In 1979, America was in dire straits. Interest rates were high, as was inflation. We were a laughingstock around the world, and the USSR was gaining strength. Unemployment was high, and national morale was very low.

Ronald Reagan changed that. His election in 1980 rebounded America’s domestic and foreign reputation and policies, and set our nation on a path to the greatest economic quarter-century the world had ever seen.

In order to find out how Reagan’s attitude, strategies, and policies can best be applied to today’s world, Tea Party Patriots has launched a multi-speaker series entitled Patriot Town Halls. Last night the first call took place, with two-time Reagan biographer Craig Shirley discussing both what Reagan did in office and what led him to run for President. Shirley, who authored Reagan’s Revolution: The Untold Story of the Campaign That Started It All and RENDEZVOUS WITH DESTINY: Ronald Reagan and the Campaign That Changed America, spent an hour lecturing and answering questions from callers.

According to Shirley, historians often misunderstand how close Reagan came to upending the entire establishment even during his failed 1976 insurgent campaign against then-President Gerald Ford. When Reagan announced his candidacy in 1975, for example, the Big Three TV stations switched from their normal programming to watch the announcement. (Shirley played a few minutes of that speech, and the language from candidate Reagan could easily be applied to any speech made by a Tea Party-minded activist or politician today.)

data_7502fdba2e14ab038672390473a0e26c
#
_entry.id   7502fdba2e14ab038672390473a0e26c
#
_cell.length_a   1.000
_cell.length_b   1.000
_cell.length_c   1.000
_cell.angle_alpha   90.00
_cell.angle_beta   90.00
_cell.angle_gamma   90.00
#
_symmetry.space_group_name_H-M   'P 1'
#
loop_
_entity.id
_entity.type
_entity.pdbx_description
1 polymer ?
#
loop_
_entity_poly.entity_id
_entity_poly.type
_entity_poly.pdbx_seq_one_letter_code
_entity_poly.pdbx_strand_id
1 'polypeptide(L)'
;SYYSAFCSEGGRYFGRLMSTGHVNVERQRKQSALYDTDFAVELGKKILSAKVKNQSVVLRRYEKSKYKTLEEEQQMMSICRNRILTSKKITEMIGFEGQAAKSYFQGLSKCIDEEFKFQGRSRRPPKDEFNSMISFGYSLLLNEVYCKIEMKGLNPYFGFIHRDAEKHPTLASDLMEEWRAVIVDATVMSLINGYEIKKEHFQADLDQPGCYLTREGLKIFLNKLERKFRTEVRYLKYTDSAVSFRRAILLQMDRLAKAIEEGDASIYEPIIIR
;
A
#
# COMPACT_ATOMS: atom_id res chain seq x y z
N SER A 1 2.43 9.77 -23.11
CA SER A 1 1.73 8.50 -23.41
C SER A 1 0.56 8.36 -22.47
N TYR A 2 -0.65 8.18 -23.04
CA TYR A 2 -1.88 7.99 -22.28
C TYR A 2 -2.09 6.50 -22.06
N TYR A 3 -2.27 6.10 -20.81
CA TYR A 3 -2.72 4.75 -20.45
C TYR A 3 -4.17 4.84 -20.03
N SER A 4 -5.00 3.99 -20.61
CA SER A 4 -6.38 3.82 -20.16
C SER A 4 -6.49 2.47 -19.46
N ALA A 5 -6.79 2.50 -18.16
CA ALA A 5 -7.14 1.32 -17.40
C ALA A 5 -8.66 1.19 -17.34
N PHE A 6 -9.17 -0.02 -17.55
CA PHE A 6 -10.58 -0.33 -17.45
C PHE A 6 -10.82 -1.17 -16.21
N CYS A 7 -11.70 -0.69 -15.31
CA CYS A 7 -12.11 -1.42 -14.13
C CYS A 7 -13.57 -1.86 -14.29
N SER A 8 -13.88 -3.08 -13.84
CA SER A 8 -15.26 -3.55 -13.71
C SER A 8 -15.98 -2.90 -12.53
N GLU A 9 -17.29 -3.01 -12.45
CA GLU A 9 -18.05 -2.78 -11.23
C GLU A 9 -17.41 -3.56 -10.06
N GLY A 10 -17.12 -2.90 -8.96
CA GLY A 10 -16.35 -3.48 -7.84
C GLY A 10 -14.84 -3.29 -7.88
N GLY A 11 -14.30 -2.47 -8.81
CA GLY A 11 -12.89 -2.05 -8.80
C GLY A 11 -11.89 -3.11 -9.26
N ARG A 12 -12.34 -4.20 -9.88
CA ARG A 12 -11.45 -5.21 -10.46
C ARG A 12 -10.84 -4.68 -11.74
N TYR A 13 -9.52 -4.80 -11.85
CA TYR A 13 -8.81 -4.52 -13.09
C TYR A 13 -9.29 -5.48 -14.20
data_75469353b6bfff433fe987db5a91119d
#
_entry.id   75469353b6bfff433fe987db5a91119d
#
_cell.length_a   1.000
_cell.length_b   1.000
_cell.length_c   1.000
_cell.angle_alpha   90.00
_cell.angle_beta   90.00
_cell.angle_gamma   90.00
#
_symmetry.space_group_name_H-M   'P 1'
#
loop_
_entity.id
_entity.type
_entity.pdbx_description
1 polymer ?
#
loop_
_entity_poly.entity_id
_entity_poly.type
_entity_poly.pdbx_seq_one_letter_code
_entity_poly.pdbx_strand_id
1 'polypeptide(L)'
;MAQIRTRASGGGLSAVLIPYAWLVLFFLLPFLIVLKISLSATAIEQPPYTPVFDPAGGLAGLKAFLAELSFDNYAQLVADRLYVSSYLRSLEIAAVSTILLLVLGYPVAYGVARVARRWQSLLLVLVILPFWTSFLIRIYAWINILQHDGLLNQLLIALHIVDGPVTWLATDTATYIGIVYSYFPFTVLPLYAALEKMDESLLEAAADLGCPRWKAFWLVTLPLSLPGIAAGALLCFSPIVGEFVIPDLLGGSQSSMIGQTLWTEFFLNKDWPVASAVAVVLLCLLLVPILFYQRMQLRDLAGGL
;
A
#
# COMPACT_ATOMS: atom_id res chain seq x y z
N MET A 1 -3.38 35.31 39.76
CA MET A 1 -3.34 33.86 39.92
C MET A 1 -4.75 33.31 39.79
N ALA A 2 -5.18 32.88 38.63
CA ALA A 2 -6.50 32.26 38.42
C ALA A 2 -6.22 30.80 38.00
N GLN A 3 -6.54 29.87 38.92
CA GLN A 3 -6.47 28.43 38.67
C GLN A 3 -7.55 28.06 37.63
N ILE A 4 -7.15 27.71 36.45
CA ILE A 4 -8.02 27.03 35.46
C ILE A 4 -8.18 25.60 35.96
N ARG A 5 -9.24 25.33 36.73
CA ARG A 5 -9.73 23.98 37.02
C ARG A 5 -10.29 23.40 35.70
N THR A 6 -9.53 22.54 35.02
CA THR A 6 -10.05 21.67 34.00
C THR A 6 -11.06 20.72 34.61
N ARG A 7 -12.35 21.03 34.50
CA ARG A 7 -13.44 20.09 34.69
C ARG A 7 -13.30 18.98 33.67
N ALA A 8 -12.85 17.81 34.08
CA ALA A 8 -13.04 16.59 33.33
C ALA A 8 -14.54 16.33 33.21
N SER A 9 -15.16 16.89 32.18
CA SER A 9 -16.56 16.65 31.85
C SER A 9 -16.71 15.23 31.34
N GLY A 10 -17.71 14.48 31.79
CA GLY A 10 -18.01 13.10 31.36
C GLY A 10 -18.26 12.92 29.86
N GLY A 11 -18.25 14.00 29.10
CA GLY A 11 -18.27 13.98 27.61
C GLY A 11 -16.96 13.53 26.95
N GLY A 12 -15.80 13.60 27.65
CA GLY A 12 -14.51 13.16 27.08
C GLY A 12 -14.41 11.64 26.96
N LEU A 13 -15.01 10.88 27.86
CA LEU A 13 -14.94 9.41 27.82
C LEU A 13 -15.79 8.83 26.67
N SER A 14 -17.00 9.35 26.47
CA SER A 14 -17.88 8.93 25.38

Also, at the GOP Convention in 1976, Reagan was only two states away from victory. Like former Rep. Ron Paul (R-TX), Reagan’s legions of supporters and activists were active at all levels of the Republican Party, and worked hard to get support at the convention. Like Tea Party activists of all stripes, they knew change would only come at the grassroots level, not from the top down.

Shirley explained to listeners that President Reagan had many qualities, but one of his most important was partnerships. An example was the 1983 immigration reform law rightly decried today as a failure. Yet Shirley pointed out that much enforcement was never followed up on by Reagan’s successor. And while even the original law was imperfect, the President understood in order to provide a united front against the USSR he needed all people with him. So immigration reform was as much a policy against Russia as it was for immigrants. And so it should be today, with Tea Party activists working with people of all political beliefs against the major issues of today: the economy and the national debt. We may not get perfect changes, but they will be major steps in the right direction.

Over the next few weeks, more Reagan staffers will offer their own advice. Mark Levin, Becky Norton Dunlop, and others will provide insights few others can into the most successful anti-establishment presidency in modern America. Be sure to sign up for these calls at Patriottownhall.com. Also, once you sign up, you can hear Shirley’s presentation on the site, in case you missed him last night.